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Christmas of ‘89

ARTHUR NEAD ILLUSTRATION

I was at a Christmas party on Wed., Dec. 22 when someone commented about the weather, which was cold even for Christmastime, and added that a heavy freeze was on the way.
She wasn’t wrong. But the next morning an icy mass that didn’t come from the polar north, but from Texas, rumbling across the state like a stampeding cattle drive.

Christmas is traditionally a festive time when one hopes for joy and peace. By Thurs., Dec. 23, a series of events was about to take place, both locally and globally, that would have left locals breathless, except that the exhaled breath might have formed ice crystals:

By late morning that day the city issued a directive that since the roads would be icy, everyone should go home immediately. That led to thousands of people, who might have left work at their own pace, instead leaving at the same time. Few were familiar with driving on ice. The entire city was locked in a traffic jam made worse by vehicles sliding off the streets.

That night the temperature plunged into the 20s, causing pipes to freeze throughout the region.

(A personal note: To shave I had to heat a damp wash towel in the microwave.)

Meanwhile around the world there was more adventure, actually one of the biggest stories of the decade. Communism was collapsing. In Romania Nicolae Ceausescu, one of the last of the Communist despots, and his wife were captured, tried and shot by a revolutionary firing squad. Fa la la.

You might think that one tyrant going down during Christmas season would suffice. Not so; in Panama U.S. forces cornered strongman boss and drug dealer Manual Noriega, who spent Christmas week hiding in the local Vatican consulate. He was captured on Jan. 3.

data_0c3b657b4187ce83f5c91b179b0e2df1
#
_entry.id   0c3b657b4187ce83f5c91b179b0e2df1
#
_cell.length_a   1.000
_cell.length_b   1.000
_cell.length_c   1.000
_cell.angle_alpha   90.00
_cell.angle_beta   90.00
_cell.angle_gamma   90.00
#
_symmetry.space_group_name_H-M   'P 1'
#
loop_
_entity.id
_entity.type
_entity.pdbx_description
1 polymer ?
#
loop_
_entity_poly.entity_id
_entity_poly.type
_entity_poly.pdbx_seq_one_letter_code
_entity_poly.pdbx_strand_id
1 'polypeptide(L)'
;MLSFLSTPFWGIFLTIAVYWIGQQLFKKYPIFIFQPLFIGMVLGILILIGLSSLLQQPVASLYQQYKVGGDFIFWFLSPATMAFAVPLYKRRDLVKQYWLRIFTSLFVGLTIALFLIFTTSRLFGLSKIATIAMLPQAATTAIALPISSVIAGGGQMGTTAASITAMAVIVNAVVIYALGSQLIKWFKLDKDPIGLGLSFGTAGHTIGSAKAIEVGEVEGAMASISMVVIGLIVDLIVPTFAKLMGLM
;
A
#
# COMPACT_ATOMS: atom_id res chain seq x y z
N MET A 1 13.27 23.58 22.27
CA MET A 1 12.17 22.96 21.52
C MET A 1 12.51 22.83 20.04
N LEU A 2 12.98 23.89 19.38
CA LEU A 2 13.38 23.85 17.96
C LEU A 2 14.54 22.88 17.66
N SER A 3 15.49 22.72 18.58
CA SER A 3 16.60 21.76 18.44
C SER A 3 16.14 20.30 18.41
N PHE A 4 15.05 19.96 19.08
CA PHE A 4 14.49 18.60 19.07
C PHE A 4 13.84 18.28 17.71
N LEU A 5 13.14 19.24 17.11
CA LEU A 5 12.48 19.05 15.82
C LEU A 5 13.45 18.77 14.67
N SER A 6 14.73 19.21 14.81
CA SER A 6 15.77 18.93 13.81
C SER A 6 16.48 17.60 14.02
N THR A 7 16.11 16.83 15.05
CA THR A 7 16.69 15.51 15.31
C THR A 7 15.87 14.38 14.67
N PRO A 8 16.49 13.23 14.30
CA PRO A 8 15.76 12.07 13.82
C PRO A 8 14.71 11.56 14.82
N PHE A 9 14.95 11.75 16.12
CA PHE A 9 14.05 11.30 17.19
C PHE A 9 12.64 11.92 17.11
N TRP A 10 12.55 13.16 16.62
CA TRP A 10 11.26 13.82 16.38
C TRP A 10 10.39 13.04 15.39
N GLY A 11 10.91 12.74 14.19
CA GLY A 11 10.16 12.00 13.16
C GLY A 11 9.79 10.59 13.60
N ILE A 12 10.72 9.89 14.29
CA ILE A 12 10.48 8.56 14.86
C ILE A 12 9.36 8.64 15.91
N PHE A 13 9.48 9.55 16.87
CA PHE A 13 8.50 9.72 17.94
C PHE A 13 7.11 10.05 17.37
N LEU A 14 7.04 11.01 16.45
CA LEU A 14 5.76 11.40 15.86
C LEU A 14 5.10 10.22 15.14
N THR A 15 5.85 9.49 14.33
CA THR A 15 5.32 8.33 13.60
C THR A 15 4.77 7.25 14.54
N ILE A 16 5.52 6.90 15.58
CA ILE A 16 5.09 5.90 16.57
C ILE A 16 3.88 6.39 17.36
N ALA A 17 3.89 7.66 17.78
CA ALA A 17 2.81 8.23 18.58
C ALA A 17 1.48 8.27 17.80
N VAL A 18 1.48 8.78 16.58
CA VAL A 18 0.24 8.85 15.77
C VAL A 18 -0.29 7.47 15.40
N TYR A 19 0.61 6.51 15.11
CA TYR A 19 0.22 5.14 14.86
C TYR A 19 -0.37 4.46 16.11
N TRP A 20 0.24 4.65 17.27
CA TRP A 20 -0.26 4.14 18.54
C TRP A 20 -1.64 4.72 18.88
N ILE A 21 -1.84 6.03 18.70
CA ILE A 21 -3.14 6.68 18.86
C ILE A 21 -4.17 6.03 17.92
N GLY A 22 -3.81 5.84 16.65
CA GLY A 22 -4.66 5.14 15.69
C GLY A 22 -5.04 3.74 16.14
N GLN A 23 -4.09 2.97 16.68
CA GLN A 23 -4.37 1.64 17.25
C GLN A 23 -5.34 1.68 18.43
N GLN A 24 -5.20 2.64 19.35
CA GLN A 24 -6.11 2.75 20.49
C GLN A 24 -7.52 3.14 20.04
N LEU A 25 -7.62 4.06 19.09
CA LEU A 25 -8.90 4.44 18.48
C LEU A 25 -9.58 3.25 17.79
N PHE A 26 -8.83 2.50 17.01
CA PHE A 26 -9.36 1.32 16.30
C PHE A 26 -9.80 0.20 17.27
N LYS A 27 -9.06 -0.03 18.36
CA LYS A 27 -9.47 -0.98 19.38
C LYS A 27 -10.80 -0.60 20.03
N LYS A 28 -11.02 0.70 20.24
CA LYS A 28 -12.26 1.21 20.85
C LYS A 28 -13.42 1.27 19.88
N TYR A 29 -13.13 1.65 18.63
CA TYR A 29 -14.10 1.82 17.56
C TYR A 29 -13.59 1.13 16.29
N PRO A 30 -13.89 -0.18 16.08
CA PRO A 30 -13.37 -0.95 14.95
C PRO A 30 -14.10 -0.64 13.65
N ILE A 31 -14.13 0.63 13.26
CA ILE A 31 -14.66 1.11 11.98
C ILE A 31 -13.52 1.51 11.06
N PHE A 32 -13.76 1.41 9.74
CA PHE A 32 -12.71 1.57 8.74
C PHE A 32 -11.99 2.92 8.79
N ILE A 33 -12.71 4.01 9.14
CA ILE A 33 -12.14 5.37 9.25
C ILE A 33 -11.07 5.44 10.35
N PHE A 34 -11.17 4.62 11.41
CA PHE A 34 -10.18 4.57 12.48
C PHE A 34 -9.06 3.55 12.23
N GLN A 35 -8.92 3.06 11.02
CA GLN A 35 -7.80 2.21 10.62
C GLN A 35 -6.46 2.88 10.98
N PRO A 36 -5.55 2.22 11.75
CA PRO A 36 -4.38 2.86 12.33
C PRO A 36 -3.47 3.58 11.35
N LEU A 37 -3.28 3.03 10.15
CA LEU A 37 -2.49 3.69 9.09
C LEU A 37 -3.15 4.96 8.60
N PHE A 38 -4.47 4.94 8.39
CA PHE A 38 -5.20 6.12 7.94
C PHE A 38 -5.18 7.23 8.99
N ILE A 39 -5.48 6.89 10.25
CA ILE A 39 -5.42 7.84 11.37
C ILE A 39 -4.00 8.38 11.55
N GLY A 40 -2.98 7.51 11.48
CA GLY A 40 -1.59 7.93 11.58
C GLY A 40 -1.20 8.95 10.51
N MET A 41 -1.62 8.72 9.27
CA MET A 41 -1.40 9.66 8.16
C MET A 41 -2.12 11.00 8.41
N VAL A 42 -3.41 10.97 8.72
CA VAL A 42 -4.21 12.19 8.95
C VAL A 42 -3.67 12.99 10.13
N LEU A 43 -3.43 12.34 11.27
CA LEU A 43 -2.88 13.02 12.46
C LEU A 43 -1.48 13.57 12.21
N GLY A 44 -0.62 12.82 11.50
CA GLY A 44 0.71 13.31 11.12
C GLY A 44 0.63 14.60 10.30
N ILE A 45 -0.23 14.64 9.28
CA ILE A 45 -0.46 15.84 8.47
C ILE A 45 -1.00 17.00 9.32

Locally, on Christmas morning the most popular man in town was a plumber, if you could find one. As the temperature rose and the ice started to melt, water began to spray from all the cracked pipes.

Then there was a shocking story. On Christmas Eve former Mayor Dutch Morial died reportedly of a heart attack. (I was visiting a relative in the hospital at the time who had suffered from heart trouble. A doctor told me that incidents of heart attacks are higher in December when the cold weather causes the heart to work harder.)

This wasn’t a cheery Christmas at all, and it got worse. Also on that Christmas Eve, there was an explosion at an Exxon refinery in Baton Rouge. One person was killed.

At times like this we needed Christmas more than ever, though this one was a little raw. There were still the trappings that the season brings, including the music – a white Christmas is desirous but not an icy gray one.

That New Year’s Eve Alabama played in the Sugar Bowl, a true sign of a return to normal, but not totally. The Tide lost to the University of Miami.

Life went on, but if there was any solace, at least we didn’t have to worry about Communism anymore. Maybe now there could be peace on earth, or at least a silent night.

 

 

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